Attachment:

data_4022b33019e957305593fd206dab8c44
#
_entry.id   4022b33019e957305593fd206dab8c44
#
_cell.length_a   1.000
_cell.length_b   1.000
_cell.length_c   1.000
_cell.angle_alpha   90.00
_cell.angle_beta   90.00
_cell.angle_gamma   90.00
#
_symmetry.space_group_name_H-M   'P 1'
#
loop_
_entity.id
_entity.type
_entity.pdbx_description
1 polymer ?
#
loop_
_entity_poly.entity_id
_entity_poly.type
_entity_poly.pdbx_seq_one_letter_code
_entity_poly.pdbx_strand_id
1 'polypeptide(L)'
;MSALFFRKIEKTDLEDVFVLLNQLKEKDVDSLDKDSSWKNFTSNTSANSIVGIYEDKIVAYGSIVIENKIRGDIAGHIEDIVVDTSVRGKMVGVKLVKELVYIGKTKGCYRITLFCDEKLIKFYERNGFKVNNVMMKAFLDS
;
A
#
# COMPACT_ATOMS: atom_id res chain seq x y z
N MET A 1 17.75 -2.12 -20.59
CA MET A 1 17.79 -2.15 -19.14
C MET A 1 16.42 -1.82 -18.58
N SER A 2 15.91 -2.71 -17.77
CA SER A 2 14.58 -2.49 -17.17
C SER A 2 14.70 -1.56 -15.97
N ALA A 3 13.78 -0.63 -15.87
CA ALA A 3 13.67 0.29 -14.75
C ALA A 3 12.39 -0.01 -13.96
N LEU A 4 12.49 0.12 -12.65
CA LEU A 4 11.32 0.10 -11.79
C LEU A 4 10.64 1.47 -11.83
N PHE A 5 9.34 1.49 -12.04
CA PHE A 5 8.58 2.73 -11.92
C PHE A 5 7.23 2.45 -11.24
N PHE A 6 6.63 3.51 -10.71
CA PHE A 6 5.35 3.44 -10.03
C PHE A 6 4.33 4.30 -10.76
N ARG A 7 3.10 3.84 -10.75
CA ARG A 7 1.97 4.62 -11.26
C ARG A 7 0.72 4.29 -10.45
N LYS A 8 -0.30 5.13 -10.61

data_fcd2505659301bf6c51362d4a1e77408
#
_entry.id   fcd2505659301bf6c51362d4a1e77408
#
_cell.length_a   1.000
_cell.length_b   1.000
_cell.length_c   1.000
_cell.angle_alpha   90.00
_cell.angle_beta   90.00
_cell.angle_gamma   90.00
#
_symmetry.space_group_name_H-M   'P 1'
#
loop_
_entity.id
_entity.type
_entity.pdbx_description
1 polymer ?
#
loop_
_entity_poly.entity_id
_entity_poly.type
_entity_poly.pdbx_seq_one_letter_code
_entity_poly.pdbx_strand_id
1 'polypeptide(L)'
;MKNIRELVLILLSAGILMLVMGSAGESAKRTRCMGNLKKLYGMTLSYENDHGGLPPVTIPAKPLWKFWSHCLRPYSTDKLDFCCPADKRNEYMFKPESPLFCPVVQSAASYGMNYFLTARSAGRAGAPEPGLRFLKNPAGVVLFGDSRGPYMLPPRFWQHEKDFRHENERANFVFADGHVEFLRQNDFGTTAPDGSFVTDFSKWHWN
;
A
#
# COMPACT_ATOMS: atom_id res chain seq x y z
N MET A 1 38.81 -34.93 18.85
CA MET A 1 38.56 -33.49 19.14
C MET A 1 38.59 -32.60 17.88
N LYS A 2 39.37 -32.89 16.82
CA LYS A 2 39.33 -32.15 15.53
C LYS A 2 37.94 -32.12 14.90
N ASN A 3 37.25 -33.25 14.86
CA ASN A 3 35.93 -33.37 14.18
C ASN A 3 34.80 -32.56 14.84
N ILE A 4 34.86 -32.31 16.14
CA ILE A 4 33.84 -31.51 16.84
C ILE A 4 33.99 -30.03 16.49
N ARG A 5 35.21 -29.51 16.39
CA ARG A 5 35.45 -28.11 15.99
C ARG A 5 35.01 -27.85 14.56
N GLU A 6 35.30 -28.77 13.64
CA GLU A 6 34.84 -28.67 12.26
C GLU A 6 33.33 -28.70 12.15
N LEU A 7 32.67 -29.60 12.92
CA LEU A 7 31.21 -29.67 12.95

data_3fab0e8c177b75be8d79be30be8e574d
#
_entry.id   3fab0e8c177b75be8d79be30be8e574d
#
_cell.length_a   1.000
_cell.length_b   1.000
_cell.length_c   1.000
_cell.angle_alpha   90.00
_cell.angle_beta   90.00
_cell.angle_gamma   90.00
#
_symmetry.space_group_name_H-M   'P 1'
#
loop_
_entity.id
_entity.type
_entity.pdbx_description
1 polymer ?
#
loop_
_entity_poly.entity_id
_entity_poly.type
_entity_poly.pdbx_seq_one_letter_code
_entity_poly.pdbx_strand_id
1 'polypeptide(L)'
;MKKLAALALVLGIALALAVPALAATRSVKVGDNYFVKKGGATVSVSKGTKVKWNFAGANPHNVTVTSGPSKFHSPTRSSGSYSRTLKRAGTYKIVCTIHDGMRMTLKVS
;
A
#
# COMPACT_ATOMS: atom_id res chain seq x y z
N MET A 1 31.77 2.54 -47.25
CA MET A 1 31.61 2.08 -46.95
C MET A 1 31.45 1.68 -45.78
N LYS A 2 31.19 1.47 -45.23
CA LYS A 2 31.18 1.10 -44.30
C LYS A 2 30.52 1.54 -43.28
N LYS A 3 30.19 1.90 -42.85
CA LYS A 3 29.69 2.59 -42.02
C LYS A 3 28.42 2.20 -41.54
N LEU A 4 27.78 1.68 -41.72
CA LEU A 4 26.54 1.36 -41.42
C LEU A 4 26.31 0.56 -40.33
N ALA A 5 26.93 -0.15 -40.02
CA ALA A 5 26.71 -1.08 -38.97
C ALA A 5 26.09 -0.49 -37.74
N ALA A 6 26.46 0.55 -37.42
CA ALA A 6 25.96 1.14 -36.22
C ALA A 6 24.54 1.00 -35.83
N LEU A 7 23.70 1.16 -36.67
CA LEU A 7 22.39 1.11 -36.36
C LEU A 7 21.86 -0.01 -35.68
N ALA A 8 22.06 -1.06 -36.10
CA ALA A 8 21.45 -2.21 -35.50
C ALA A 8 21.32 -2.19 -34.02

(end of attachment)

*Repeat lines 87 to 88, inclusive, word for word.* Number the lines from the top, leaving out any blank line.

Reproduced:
CA LYS A 2 39.33 -32.15 15.53
C LYS A 2 37.94 -32.12 14.90